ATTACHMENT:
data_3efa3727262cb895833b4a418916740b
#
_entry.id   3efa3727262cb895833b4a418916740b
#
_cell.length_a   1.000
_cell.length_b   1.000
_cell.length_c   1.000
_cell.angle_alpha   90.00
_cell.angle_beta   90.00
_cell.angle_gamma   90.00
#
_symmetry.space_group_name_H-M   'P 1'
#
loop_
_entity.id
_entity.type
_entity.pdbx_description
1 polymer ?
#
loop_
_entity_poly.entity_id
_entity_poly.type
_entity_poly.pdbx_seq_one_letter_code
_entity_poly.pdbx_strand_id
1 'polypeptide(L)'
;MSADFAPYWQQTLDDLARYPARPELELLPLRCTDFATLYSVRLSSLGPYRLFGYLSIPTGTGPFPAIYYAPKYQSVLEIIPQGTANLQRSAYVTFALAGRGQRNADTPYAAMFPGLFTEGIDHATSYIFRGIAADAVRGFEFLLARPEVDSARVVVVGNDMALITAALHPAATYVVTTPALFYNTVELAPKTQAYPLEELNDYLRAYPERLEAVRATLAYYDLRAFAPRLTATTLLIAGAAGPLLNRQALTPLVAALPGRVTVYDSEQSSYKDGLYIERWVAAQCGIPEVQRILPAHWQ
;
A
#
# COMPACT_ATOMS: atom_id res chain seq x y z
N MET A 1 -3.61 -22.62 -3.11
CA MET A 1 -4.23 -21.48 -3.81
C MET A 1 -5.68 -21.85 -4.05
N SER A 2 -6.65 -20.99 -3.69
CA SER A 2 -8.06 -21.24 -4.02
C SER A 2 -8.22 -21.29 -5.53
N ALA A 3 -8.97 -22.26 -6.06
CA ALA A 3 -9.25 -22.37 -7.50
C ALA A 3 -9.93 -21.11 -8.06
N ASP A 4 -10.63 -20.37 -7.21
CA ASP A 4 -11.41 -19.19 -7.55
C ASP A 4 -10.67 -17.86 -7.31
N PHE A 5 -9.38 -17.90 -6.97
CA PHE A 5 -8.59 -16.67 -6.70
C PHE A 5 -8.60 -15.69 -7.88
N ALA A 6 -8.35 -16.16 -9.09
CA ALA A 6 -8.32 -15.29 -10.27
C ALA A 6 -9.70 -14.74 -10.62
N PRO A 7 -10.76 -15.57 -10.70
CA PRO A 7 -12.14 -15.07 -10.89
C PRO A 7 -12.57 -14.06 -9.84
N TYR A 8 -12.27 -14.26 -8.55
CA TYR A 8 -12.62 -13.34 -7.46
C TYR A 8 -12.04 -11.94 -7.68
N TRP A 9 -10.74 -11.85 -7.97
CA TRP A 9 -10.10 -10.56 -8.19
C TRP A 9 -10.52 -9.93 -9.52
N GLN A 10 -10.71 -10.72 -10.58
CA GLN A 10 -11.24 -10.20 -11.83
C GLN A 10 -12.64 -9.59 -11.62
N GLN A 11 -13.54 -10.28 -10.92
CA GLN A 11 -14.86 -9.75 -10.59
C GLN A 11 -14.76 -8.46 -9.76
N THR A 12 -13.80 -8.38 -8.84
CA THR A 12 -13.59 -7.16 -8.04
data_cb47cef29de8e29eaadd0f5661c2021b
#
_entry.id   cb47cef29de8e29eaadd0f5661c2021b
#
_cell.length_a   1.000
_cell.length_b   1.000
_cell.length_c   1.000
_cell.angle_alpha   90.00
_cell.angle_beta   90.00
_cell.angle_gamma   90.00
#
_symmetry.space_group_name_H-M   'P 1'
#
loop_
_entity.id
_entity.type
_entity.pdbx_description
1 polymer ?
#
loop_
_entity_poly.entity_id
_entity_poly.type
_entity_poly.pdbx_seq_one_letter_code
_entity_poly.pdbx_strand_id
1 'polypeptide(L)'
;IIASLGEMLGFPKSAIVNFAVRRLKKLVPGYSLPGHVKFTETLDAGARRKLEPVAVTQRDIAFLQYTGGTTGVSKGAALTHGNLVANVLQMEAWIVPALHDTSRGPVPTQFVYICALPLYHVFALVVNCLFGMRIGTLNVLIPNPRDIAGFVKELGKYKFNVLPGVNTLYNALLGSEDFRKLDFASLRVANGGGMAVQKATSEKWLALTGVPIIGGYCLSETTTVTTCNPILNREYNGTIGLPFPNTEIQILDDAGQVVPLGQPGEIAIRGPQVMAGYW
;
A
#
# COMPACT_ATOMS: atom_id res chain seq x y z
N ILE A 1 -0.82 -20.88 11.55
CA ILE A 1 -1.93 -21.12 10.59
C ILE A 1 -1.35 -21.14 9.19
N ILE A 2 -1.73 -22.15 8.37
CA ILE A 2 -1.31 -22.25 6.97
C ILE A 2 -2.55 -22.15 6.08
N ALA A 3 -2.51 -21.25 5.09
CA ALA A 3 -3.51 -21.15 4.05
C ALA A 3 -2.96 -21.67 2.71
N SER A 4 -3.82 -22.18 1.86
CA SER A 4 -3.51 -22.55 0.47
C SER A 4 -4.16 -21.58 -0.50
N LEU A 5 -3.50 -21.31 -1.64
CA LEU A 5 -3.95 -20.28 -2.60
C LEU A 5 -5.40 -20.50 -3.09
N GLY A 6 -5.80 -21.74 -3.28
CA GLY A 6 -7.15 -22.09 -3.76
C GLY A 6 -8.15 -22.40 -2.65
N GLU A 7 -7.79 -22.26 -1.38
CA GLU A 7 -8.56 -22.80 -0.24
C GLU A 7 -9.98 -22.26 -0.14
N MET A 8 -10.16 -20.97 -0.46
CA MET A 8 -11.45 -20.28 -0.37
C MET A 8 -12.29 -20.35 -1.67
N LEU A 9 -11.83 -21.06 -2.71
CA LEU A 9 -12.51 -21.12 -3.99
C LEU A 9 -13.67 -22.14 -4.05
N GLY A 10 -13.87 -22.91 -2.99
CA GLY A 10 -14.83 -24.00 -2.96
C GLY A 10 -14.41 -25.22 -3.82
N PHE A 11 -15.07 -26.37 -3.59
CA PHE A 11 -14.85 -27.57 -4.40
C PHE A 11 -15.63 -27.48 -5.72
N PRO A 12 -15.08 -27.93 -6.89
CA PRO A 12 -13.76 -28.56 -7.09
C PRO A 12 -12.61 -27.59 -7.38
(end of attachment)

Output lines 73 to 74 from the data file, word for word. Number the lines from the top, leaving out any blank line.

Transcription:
_cell.angle_alpha   90.00
_cell.angle_beta   90.00